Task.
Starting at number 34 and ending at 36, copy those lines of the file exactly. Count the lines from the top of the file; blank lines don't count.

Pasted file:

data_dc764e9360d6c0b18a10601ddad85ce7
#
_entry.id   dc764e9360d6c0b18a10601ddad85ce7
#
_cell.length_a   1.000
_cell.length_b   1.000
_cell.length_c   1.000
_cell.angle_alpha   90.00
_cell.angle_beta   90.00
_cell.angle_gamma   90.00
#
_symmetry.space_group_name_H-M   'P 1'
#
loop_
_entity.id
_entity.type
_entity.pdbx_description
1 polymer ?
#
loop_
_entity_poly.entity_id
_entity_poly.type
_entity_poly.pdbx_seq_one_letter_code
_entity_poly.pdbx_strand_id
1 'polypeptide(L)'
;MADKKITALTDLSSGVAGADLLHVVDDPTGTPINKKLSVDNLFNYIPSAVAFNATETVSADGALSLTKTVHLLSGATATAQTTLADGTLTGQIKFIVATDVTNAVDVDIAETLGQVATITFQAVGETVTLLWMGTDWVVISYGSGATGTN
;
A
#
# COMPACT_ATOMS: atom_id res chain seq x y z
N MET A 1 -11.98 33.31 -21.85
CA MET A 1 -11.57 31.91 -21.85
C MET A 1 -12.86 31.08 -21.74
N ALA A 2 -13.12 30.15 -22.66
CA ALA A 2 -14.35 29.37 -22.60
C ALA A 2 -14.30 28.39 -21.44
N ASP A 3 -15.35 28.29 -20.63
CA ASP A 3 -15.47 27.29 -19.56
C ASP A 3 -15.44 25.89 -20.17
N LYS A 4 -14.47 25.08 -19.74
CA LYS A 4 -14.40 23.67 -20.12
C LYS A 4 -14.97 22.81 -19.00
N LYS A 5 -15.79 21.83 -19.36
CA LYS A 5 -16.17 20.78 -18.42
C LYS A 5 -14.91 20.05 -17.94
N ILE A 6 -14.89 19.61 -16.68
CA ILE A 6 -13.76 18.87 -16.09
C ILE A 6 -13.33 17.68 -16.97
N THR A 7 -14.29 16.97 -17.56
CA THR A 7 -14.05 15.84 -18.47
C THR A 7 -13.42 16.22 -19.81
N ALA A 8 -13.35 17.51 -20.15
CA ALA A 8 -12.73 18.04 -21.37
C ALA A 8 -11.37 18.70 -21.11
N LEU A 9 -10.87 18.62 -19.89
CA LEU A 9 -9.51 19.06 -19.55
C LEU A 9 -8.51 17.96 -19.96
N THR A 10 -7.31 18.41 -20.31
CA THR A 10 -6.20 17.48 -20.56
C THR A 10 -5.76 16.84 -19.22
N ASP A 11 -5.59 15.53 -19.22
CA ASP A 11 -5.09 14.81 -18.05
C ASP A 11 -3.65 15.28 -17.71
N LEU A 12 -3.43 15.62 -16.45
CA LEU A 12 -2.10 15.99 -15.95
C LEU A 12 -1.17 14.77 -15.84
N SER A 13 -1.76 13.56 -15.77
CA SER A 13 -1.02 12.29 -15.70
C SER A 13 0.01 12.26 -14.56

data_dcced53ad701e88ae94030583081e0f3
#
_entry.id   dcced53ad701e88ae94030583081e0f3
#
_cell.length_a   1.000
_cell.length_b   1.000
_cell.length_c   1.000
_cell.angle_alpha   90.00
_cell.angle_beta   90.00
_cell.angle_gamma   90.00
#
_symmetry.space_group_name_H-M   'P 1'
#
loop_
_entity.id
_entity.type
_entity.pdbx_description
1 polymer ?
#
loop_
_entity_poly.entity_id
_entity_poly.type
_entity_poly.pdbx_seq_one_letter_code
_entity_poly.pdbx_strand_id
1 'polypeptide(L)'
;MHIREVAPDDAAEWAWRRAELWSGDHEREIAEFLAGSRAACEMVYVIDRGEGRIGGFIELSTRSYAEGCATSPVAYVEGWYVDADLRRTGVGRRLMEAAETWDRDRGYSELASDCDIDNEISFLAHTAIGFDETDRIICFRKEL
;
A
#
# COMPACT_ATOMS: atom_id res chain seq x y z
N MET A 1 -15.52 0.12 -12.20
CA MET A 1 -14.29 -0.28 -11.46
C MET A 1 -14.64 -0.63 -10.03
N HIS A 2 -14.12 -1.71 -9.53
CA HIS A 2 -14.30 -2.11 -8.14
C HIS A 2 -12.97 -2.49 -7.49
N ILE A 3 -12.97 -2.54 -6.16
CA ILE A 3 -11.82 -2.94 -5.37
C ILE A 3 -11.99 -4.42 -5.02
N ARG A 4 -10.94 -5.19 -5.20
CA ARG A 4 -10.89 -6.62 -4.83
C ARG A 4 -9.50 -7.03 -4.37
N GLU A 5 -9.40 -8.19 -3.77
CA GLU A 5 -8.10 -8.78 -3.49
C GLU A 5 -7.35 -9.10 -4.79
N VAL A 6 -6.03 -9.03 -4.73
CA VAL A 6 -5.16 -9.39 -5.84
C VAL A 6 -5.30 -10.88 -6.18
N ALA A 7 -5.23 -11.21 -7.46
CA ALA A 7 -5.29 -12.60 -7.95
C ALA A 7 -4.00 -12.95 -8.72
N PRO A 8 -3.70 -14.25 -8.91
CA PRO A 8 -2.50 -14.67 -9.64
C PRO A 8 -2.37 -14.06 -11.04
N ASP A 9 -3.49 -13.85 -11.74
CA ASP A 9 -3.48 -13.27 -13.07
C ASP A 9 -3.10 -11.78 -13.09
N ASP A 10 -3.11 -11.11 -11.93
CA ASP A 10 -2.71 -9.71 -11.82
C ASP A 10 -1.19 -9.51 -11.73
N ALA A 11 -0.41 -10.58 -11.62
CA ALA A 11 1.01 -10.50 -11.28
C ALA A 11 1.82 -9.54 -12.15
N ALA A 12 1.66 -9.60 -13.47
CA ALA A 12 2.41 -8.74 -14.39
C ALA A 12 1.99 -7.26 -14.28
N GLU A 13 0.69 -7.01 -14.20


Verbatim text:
N ALA A 2 -13.12 30.15 -22.66
CA ALA A 2 -14.35 29.37 -22.60
C ALA A 2 -14.30 28.39 -21.44